NOTE: The following article appeared in the Chatham Courier and on-line at both the Chatham Courier and the Hudson-Catskill Register Star.
By Karrie Allen
Sunday, February 27, 2011 2:08 AM EST -- SPENCERTOWN — The same day Arianna Huffington, co-founder and editor-in-chief of Huffington Post, announced AOL’s takeover of the news website, which would revolutionize both media giants, the website also started serializing the book, “Seeing Red,” written by Spencertown resident Claudia Ricci. When the Huffington Post published the prologue of her book the first week of February, it was a first for Ricci and the news website.
Ricci, who has actually been writing for the Huffington Post since April 2008, approached Nico Pitney, national editor for the Huffington Post, and suggested serializing her novel, which had just been published in early January.
“He loved the idea and had me work with a book editor at the Huff Post,” said Ricci. She posts her novel, chapter by chapter, three times weekly — Tuesday, Thursday and Sunday — and will continue posting until her entire book is online.
While serializing her book is a new venture for Ricci, writing is not. After graduating with a master’s degree in journalism from U.C. Berkeley, she started her career at the Chicago Sun-Times, where she covered environmental issues. “My team project on toxic waste disposal was nominated for a Pulitzer Prize,” she noted.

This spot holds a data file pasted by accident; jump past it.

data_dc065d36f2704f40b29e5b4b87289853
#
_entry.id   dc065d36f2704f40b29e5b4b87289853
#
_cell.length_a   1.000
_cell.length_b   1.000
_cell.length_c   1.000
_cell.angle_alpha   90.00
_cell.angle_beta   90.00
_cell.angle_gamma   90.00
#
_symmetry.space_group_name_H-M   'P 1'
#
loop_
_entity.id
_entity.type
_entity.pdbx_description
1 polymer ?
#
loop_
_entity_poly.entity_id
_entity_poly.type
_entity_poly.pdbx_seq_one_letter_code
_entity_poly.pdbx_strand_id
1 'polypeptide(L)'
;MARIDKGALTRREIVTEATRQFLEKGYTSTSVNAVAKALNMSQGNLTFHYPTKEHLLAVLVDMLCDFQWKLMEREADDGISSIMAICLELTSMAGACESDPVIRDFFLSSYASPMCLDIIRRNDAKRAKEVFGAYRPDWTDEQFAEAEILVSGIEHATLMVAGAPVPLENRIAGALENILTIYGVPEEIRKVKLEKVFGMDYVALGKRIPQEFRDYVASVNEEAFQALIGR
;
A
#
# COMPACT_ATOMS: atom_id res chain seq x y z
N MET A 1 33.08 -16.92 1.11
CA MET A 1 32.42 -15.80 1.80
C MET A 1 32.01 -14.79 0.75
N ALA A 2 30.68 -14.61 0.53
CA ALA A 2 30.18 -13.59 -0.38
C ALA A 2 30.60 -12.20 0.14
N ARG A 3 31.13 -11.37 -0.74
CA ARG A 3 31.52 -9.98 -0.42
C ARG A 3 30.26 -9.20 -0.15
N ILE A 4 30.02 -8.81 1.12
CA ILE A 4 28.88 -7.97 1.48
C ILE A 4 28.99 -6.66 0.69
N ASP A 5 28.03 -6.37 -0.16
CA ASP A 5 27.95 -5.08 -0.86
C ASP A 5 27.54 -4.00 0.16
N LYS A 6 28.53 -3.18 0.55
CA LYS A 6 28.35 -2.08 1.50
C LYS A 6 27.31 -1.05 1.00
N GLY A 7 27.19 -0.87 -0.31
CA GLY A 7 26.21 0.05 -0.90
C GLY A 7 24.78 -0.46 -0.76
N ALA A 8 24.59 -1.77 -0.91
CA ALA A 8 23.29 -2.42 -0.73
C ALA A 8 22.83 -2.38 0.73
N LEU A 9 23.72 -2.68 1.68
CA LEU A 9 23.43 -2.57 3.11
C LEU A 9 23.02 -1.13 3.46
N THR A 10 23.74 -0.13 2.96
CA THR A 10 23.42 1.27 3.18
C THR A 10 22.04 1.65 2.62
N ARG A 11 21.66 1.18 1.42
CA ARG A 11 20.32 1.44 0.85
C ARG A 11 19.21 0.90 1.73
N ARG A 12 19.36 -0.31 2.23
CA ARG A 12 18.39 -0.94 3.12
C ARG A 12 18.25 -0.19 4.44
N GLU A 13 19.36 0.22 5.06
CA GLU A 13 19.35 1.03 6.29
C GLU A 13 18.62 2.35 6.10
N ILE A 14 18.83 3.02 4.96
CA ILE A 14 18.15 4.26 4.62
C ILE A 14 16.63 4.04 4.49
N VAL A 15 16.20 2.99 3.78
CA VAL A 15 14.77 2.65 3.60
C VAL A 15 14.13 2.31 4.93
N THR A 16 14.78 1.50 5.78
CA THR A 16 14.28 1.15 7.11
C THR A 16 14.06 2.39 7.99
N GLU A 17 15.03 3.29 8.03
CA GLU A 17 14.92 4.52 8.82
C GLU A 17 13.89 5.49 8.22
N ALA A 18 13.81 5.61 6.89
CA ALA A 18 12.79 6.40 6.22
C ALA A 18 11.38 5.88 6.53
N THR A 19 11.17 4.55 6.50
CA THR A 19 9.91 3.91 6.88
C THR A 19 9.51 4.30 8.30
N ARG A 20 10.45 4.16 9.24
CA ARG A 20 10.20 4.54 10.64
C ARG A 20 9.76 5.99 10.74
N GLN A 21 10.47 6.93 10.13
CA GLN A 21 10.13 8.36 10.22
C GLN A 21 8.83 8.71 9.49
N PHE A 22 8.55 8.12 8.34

She then went to the Wall Street Journal and worked as a staff writer in the New York bureau. She left when her oldest daughter, Jocelyn, was born. In 1996, she got her Ph.D. in English from the University at Albany, where she has been teaching English, creative writing and journalism since 1998.
In January 2009, she and her husband, Richard Kirsch, moved for a year to Washington, DC, where she taught English and journalism (on sabbatical) at Georgetown (while her husband worked on national health care reform). They moved back to Spencertown a year later and she resumed teaching full time at UAlbany.
Ricci and her husband moved from New Jersey to Spencertown full time in October 1985 and have raised their three children here. “We have just celebrated 25 years in our Spencertown home. … We have considered this home for a very long time!” commented Ricci.
So what inspired Ricci to write this book and where did the title come from? A growing passion for flamenco music — and her “patient” flamenco teacher.
Ricci and her husband saw their first live performance of flamenco in Scottsdale, Arizona many years ago and then they saw Maria Zemantauski play flamenco guitar at a Spanish restaurant in Albany. In 1999, Ricci approached the Troy-based virtuoso guitarist about taking lessons and so Ricci has been learning how to play flamenco music from Zemantauski ever since.
Her music teacher was not only an inspiration for her book, but also for her life. In 2002, Ricci was undergoing chemotherapy to treat her lymphoma and one day, against her doctor’s wishes for her to “give it a rest,” she decided to go to her music lesson anyway — but she was unable to play; her arms hurt. Zemantauski told her to just hold her guitar and after a while, Ricci actually began to strum the guitar.